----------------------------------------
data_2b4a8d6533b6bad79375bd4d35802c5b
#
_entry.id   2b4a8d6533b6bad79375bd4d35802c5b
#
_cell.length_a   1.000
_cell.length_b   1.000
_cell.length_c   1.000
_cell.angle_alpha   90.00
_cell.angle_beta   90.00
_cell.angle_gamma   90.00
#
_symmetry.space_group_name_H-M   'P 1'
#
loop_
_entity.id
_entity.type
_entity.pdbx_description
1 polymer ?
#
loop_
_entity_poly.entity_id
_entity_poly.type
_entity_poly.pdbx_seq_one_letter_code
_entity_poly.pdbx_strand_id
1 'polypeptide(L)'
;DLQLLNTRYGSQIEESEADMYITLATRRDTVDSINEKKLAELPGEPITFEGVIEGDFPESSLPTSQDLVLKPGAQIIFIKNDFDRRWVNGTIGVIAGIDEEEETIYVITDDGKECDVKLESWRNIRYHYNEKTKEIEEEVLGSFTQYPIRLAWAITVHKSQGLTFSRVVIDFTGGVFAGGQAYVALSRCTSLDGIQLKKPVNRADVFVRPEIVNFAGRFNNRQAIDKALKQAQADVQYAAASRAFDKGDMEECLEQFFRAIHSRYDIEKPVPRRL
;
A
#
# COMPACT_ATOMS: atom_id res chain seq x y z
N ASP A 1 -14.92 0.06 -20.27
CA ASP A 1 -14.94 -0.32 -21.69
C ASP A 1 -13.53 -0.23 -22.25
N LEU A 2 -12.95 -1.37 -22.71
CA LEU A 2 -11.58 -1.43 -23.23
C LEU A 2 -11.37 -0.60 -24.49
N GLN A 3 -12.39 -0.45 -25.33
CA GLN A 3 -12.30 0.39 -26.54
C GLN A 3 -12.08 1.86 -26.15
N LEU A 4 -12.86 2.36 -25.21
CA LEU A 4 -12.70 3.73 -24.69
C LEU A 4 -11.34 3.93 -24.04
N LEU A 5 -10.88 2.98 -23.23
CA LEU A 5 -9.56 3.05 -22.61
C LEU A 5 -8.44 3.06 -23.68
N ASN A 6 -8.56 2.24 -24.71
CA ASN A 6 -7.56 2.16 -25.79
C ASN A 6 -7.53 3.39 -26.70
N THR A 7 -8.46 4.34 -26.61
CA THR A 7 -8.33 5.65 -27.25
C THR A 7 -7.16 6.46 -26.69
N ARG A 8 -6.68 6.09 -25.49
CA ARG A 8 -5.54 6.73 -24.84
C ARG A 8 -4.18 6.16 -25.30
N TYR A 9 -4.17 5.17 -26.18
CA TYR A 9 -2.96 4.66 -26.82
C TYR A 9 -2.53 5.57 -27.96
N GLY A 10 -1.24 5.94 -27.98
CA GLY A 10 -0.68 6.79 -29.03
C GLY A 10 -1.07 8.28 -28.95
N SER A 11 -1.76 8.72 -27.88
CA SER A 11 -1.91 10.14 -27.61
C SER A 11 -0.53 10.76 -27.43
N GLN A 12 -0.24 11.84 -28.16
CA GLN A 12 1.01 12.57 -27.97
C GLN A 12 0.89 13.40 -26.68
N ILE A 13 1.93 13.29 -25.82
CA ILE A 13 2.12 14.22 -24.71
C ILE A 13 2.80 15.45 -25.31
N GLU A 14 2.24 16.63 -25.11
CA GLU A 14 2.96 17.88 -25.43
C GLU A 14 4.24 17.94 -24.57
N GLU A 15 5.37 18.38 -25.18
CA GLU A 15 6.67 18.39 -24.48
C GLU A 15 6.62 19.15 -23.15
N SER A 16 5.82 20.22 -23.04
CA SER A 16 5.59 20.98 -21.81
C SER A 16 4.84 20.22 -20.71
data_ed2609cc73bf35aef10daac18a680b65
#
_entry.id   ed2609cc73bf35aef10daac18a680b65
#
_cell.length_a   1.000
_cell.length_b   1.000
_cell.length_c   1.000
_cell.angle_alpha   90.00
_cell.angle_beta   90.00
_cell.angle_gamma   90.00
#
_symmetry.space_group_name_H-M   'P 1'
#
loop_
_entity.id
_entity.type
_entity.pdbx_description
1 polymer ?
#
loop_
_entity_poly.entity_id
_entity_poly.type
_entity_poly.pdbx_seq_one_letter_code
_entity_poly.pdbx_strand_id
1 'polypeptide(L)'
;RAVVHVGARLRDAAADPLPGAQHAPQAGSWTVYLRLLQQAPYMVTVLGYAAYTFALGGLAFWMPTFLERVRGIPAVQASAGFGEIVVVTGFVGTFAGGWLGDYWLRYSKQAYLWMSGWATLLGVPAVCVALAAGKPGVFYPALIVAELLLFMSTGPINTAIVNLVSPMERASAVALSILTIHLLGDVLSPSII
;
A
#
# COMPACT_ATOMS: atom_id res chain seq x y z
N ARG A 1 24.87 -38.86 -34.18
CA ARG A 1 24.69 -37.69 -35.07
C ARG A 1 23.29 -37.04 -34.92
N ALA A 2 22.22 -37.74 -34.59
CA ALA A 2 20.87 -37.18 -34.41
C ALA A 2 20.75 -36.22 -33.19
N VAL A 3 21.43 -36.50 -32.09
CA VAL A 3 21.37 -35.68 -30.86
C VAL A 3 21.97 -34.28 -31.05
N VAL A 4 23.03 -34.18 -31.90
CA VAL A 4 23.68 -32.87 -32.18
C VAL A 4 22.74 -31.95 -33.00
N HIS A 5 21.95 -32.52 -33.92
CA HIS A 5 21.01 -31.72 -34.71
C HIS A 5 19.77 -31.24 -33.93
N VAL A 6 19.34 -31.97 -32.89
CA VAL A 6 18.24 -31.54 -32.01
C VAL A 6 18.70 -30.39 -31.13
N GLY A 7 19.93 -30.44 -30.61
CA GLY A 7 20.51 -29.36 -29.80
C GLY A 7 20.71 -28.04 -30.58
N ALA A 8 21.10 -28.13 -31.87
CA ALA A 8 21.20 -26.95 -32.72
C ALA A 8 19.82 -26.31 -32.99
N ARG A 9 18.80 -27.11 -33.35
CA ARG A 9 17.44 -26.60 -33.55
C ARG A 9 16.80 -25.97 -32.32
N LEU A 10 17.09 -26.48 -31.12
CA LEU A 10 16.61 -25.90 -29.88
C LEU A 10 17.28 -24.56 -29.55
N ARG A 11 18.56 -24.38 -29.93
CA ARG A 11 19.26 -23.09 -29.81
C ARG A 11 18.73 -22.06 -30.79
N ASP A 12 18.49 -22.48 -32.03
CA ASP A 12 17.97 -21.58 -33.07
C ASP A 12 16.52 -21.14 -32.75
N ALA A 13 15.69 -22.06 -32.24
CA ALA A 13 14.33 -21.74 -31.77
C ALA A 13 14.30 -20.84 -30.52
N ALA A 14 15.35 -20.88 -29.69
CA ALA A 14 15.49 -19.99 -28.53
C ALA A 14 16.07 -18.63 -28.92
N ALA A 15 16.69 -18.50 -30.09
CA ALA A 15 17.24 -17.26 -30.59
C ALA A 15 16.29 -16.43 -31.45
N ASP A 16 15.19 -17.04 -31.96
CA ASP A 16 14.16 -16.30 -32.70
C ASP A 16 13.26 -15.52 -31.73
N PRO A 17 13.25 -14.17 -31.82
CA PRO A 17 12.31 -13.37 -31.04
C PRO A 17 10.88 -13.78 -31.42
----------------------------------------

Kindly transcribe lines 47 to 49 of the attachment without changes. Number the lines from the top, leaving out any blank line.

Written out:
CA ASN A 6 -7.56 2.16 -25.79
C ASN A 6 -7.53 3.39 -26.70
N THR A 7 -8.46 4.34 -26.61